Geranda Marcine HARRIS v. STATE of Alabama. CR–14–1461 Court Case Public Record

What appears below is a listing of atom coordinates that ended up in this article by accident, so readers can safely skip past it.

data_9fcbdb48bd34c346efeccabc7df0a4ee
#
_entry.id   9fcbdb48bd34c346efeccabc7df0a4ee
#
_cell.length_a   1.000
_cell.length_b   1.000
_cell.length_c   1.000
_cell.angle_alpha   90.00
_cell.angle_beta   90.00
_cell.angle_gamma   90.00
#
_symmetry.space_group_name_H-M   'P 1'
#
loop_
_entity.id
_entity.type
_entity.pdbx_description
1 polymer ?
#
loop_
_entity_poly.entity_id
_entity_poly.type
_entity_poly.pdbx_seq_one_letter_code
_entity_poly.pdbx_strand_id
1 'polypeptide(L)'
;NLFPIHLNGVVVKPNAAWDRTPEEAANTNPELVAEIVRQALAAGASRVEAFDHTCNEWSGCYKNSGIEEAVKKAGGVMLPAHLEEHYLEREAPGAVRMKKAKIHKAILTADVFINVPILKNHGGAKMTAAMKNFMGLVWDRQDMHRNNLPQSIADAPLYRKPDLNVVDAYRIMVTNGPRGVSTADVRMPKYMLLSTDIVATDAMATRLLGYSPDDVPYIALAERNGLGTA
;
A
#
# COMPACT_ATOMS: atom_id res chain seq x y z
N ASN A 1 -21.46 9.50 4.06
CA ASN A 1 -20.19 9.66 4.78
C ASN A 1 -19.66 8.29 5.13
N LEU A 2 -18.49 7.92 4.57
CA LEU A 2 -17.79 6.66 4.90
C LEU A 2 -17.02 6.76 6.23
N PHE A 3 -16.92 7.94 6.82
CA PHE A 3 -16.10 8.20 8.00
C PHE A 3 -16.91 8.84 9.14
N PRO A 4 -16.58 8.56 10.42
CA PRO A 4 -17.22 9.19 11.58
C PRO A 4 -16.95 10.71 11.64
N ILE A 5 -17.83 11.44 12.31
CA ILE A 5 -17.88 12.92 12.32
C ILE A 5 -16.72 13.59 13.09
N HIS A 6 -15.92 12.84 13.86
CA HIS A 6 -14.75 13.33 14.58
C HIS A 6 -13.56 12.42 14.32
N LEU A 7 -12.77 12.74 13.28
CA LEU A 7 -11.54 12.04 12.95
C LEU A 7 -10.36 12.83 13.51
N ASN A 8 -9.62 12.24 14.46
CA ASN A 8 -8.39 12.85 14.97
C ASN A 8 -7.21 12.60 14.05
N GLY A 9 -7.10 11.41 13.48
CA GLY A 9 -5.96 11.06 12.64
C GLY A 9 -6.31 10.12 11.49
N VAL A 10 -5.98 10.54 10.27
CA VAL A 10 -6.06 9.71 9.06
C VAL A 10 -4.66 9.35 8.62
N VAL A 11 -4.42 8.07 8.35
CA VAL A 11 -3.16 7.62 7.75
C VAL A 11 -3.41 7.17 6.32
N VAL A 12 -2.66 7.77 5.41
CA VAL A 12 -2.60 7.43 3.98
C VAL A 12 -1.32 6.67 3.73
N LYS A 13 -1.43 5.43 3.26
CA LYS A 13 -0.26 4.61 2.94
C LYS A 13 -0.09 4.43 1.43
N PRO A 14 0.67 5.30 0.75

Details That was the position taken in Washington v. United States, 881 A.2d 575, 582 (D.C.2005), in which the Court of Appeals held that a jury's request to view the defendant up close did not constitute “ ‘new evidence’ “ in violation of the general principle “that a jury should not view physical evidence of the defendant during its deliberations which it did not observe at trial .” In Batteaste v. State, 449 So.2d 797 (Ala.Crim.App.1983), this Court reached a similar conclusion. In Batteaste, the trial court allowed the jury, after the jury had retired to deliberate, to look at the defendant's face to see if it had a scar on it. This Court held: “[T]he trial court's acquiescence to the jury's request did not amount to a reopening of the evidence in the case. The appellant was present throughout the trial. It is impossible to suppose that during that time his face was never visible to any members of the jury. The opportunity given to the members of the jury to see the appellant's face again did not convey any information to them that was not available during trial. Jolly v. State, 405 So.2d 76 (Ala.Crim.App.1981); Merriweather v. State, 364 So.2d 374 (Ala.Cr.App.) cert. denied, Ex parte Merriweather, 364 So.2d 377 (Ala.1978).” Batteaste v. State, 449 So.2d at 798. However, this Court's judgment in Batteaste v. State was subsequently reversed by the Alabama Supreme Court in Ex parte Batteaste, 449 So.2d at 799 (Ala.1984), which held: “The Court of Criminal Appeals, while acknowledging that it is error to reopen a case and allow presentation of evidence after a case has been submitted to the jury, nevertheless found that granting the jury's request to view the appellant's scar did not amount to a reopening of the evidence because the appellant had been present throughout the trial and thus the court's action did not convey any information to the jurors not available during the trial. See Jolly v. State, 405 So.2d 76 (Ala.Cr.App.1981). “We disagree with the court's rationale, because where, as here, the evidence relates to the person of the accused, the principle of law in Harnage v. State, 290 Ala. 142, 274 So.2d 352 (1972), is controlling. In Harnage, the Court ruled that a jury request to view the hands of the defendant, who was charged with murder by strangulation, came too late because the case had already been presented to the jury and any member of the jury had had the opportunity to observe the defendant's hands during the trial, particularly while the defendant was testifying in his own behalf. 290 Ala. at 144, 274 So.2d at 354.” In Jolly v. State, 405 So.2d 76 (Ala.Crim.App.1981), which was cited in Batteaste v. State and Ex parte Batteaste, the jury, during its deliberations, requested to see a photograph that had not been admitted into evidence. This Court held that, although it was technically an error for the trial court to allow the jury to see the photograph, “technical errors, not affecting the substantial rights of the defendant, must be disregarded and cannot form the basis on which to reverse a conviction.” 405 So.2d at 77. We noted that the photograph “conveyed no information that had not been emphatically conveyed to the jury during the trial.” Id. See also Merriweather v. State, 364 So.2d 374 (Ala.Crim.App.1978)(holding that a drawing that was mistakenly allowed to go to the jury “conveyed no information to the jury while in the jury room that had not been emphatically conveyed to the jury during the trial of the case.”). Geranda Marcine Harris was convicted of third-degree burglary, a violation of § 13A–7–7, Ala.Code 1975, and was sentenced to 10 years' imprisonment; that sentence was split and Harris was ordered to serve three years' incarceration followed by three years' probation. Harris was also ordered to pay restitution in the amount of $889.63. This appeal followed. The evidence at trial revealed that, at approximately 1:00 a.m. on May 28, 2013, an individual broke into a liquor store and stole 12 bottles of liquor. Testimony revealed that the person gained entry into the store by breaking out the glass on the front door. Video-surveillance footage was shown to the jury as well as still photographs taken from the video. Harris's main argument at trial was that the individual depicted in the video was not him. During opening statements, defense counsel asked Harris to stand up and remove his coat so that the jury could look at him. (R. 57.) Defense counsel asked the jury to pay attention to Harris's physique and to compare it with the physique of the individual in the video. During Harris's closing argument, defense counsel again referred to Harris and stated: “[Y]ou've seen the video. My client is a larger man than the individual who broke into the ABC [liquor] Store that morning in the shoulders, in the waist. “I had him stand up and remove his jacket so that the jacket didn't appear to make him larger than he actually is. We're not trying to hide anything. “Y'all had an opportunity to view him. You've had an opportunity to see him, perhaps in the hallway walking around, to get a good look. He's a larger man than the individual that is in this video. “Additionally, when you look at the face of the individual who is in the video and in the still shots, this man right here appears much, much older in the face than my client does, even today, more than two years after this alleged incident took place.” (R. 115–16.) After the jury began deliberations, it sent a note to the judge asking: “Can we take a closer look at the defendant and/or use picture, hold it up in hand while doing so?” (R. 142.) Over Harris's objection, the trial court allowed the jury to return to the courtroom and instructed Harris to stand in front of them for “a number of seconds.” (R. 144.) On appeal, Harris argues that the trial court's acquiescence to the jury's request was equivalent to reopening the case after it had been submitted to the jury. Harris cites several cases in which Alabama courts have found similar actions to constitute reversible error. In Caver v. State, 52 So.3d 570, 573 (Ala.Crim.App.2010), this Court noted: “Section 15–14–4, Code of Alabama 1975, gives a trial court permission to allow the introduction of additional evidence ‘at any time before the conclusion of argument. ·’ § 15–14–4, Ala.Code 1975 (emphasis added). Further, ‘[b]efore the jury retires to begin deliberation of the case, the court, upon a showing of good cause, may allow the case to be reopened.’ Rule 19.1(h), Ala. R.Crim. P. (emphasis added). See Charles W. Gamble, McElroy's Alabama Evidence § 436.01(2)(5th ed.1996). ‘Although it is within the discretion of the trial court to reopen the case after the close of evidence, it is clear that cases construing § 15–14–4 have consistently held it to be error to do so after submission of the case to the jury.’ Harris v. State, 371 So.2d 979, 983 (Ala.Crim.App.), cert. denied, 371 So.2d 984 (Ala.1979), and cases cited therein. See also Reed v. State, 475 So.2d 641 (Ala.Crim.App.1985)(holding that the trial court improperly allowed the jury to have three additional pages of a report In Caver, the jury, after it began deliberations, asked to see the defendant's arms, which had not been visible during trial. In reversing Caver's conviction, this Court held that “[t]he display of [Caver's] arms constitutes non-testimonial physical evidence the jury had not seen during the trial, and the presentation of this new evidence after the court submitted the case to the jury was improper.” Id. at 574. See also Ex parte Batteaste, 449 So.2d 798 (Ala.1984)(holding that it was reversible error to allow the jury, after it had begun deliberating, to view the defendant's face to see if it had a scar on it). Although the State is correct in its assertion that the jury's final examination of Harris gave it no more information than it already had, Ex parte Batteaste stands for the proposition that the rule discussed in Jolly and Merriweather, i.e., that it is not reversible error to allow evidence that has not been admitted to go to the jury if that evidence provides no new information, is different when that evidence relates to the person of the defendant. Accordingly, the trial court erred by overruling Harris's objection to the jury's request to look at him after it had begun deliberations. Moreover, we cannot say that this error was harmless. There were no eyewitnesses to the burglary, nor did police discover any fruits of the crime in Harris's possession. Additionally, there was no physical evidence linking Harris to the crime. The State's entire case centered on whether the jury believed that the individual depicted in the surveillance footage was Harris.